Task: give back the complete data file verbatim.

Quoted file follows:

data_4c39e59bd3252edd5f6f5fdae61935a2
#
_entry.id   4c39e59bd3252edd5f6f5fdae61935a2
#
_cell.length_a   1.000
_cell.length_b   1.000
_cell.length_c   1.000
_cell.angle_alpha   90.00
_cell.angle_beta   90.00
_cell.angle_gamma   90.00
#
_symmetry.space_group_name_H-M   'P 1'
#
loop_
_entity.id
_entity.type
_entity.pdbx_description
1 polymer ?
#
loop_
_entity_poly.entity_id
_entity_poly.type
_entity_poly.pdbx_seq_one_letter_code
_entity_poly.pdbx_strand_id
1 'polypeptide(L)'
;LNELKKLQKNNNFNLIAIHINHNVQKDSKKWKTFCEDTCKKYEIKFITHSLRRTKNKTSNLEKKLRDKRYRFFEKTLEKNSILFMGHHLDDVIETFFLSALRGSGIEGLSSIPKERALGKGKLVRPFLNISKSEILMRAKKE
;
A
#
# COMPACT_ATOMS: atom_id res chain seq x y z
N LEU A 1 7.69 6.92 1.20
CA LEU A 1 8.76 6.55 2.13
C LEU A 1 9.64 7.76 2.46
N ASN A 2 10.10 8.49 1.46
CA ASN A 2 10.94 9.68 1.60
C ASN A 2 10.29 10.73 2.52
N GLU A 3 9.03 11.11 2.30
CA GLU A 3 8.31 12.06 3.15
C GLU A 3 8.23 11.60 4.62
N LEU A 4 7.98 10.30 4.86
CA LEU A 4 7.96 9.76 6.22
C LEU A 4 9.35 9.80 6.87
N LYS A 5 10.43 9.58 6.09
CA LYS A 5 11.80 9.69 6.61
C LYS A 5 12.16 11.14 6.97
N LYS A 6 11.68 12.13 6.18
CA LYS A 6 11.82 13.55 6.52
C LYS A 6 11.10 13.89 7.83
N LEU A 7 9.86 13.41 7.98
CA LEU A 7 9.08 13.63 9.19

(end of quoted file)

data_4c39e59bd3252edd5f6f5fdae61935a2
#
_entry.id   4c39e59bd3252edd5f6f5fdae61935a2
#
_cell.length_a   1.000
_cell.length_b   1.000
_cell.length_c   1.000
_cell.angle_alpha   90.00
_cell.angle_beta   90.00
_cell.angle_gamma   90.00
#
_symmetry.space_group_name_H-M   'P 1'
#
loop_
_entity.id
_entity.type
_entity.pdbx_description
1 polymer ?
#
loop_
_entity_poly.entity_id
_entity_poly.type
_entity_poly.pdbx_seq_one_letter_code
_entity_poly.pdbx_strand_id
1 'polypeptide(L)'
;LNELKKLQKNNNFNLIAIHINHNVQKDSKKWKTFCEDTCKKYEIKFITHSLRRTKNKTSNLEKKLRDKRYRFFEKTLEKNSILFMGHHLDDVIETFFLSALRGSGIEGLSSIPKERALGKGKLVRPFLNISKSEILMRAKKE
;
A
#
# COMPACT_ATOMS: atom_id res chain seq x y z
N LEU A 1 7.69 6.92 1.20
CA LEU A 1 8.76 6.55 2.13
C LEU A 1 9.64 7.76 2.46
N ASN A 2 10.10 8.49 1.46
CA ASN A 2 10.94 9.68 1.60
C ASN A 2 10.29 10.73 2.52
N GLU A 3 9.03 11.11 2.30
CA GLU A 3 8.31 12.06 3.15
C GLU A 3 8.23 11.60 4.62
N LEU A 4 7.98 10.30 4.86
CA LEU A 4 7.96 9.76 6.22
C LEU A 4 9.35 9.80 6.87
N LYS A 5 10.43 9.58 6.09
CA LYS A 5 11.80 9.69 6.61
C LYS A 5 12.16 11.14 6.97
N LYS A 6 11.68 12.13 6.18
CA LYS A 6 11.82 13.55 6.52
C LYS A 6 11.10 13.89 7.83
N LEU A 7 9.86 13.41 7.98
CA LEU A 7 9.08 13.63 9.19